COVID-19 lockdown reduces activity at Port of Redwood City

The UBC Savannah at the Port of Redwood City. Photo from the Port's website.

By the Daily Post staff

The COVID-19 lockdown has resulted in a 21% drop in materials handled by the Port of Redwood City, officials said today.

The Port, a city agency that manages the docks for large cargo ships, measures its business in tons. In the fiscal year that ended on June 30, the port handled 2.1 million metric tons (MT) of materials compared to 2.65 million MT for the previous fiscal year.

“Most of this decline took place in the fourth quarter of our fiscal year (April-June 2020), which tells us it is a direct result of the statewide mandates impacting the construction industry due to COVID-19,” said Port Board Chairman Ralph A. Garcia. “Prior to that, we were on track for our third record-breaking year in a row with cargo movement.”

Despite these numbers, Port officials are optimistic that the dip will be short lived because cargo numbers are back up to about 80% of pre-COVID and are still considerably higher than the numbers from 2017.

The Port administration doesn’t expect the decline in fees from ships will force any reductions in its operations.

“Despite the market’s reaction to this pandemic, the Port is in an enviable position in that we’re not having to tap our reserves or reduce operational levels,” said Port Executive Director Kristine A. Zortman. “Still, we are keeping a close eye on global conditions and will be adjusting things as needed as we continue to monitor this turbulent time.”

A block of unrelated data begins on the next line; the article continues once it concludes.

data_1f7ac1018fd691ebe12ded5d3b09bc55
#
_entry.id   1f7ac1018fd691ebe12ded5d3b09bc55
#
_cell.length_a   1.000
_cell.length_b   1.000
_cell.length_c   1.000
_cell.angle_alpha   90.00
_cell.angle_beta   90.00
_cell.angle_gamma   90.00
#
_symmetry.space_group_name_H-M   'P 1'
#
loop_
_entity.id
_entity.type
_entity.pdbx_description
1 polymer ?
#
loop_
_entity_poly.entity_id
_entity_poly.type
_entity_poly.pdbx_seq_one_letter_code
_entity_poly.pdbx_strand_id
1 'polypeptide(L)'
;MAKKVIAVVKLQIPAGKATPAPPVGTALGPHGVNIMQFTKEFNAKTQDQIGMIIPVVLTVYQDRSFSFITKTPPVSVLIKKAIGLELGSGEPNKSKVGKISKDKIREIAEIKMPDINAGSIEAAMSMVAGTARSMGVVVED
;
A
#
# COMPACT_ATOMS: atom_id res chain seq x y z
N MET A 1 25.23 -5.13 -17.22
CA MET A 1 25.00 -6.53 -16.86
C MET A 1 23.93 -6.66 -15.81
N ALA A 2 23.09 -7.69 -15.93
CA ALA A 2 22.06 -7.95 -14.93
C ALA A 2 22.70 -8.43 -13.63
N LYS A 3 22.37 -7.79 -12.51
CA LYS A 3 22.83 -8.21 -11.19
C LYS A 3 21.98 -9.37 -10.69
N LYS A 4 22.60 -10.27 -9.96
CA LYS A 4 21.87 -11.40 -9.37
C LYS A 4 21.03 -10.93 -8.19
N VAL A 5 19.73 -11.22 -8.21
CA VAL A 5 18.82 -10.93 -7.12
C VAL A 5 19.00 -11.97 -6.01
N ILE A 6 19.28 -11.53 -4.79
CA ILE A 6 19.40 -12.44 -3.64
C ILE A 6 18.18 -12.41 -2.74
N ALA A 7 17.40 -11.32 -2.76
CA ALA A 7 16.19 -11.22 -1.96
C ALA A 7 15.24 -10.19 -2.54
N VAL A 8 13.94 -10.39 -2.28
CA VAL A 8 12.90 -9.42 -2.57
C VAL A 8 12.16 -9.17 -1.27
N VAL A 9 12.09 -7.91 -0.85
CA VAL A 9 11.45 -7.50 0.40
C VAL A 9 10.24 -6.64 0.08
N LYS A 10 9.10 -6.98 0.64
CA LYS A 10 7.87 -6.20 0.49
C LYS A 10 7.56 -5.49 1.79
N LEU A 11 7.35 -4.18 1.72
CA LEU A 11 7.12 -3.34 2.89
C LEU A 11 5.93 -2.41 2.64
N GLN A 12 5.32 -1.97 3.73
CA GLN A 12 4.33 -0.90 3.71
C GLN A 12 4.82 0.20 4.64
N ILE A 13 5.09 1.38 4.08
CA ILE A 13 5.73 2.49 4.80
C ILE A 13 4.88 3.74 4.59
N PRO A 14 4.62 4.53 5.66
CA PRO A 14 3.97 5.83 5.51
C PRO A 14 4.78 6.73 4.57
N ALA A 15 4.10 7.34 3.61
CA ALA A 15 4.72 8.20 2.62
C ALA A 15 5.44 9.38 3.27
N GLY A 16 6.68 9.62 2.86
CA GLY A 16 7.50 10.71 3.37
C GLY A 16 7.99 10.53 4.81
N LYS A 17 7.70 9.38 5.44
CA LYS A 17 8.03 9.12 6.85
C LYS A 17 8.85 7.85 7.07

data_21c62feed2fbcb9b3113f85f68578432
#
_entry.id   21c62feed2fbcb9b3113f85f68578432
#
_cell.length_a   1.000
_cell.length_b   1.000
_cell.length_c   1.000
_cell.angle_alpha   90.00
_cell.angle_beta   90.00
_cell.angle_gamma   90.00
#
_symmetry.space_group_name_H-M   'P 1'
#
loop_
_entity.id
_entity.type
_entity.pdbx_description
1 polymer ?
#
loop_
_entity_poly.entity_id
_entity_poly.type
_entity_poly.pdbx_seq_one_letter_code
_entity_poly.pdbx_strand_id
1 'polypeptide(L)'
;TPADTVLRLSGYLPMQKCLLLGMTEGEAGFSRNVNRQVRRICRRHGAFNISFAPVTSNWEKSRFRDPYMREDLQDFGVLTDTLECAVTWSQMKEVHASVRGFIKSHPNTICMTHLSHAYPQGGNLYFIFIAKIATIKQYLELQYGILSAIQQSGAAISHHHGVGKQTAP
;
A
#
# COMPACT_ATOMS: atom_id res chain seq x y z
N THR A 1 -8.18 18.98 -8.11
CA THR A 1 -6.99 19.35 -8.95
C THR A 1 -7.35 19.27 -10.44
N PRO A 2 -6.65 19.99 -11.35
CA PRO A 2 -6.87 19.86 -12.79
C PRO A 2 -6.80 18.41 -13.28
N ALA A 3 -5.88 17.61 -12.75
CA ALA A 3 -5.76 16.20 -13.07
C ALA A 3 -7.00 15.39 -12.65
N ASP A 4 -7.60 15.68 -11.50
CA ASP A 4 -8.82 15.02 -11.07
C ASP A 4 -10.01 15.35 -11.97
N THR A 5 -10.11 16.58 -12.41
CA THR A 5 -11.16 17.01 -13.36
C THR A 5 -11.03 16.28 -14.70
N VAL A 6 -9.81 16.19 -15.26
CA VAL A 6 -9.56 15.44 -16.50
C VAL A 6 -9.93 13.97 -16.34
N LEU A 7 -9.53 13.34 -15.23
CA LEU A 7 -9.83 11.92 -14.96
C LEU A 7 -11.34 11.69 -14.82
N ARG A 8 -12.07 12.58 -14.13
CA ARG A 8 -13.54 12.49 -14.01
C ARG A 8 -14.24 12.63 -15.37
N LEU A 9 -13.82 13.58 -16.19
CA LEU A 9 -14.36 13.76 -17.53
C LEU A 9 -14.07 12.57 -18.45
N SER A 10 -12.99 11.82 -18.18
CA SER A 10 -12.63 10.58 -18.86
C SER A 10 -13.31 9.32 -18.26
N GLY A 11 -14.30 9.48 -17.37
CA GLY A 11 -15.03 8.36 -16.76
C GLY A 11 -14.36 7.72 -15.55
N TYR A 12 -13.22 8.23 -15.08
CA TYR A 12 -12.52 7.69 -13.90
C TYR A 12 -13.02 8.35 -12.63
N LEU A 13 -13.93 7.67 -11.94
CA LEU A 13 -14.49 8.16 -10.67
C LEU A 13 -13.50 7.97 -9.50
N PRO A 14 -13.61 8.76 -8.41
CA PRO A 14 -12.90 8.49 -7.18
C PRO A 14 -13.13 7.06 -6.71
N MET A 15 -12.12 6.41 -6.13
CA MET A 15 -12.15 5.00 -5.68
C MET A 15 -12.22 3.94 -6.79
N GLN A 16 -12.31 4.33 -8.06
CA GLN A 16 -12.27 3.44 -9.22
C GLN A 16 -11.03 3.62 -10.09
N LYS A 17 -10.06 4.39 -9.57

Other circumstances that could help tonnage continue to rebound include the passage of an infrastructure bill, which could increase construction material movement through the Port once projects get underway, and a vaccine for COVID19, which is expected to increase consumer confidence and spur more cargo movement.

“Port business is a global one, and market conditions shift due to a variety of factors,” said Zortman. “Our job is to ensure we navigate these changes as efficiently as possible to enable a strong fiscal footing for the Port’s long-term health.”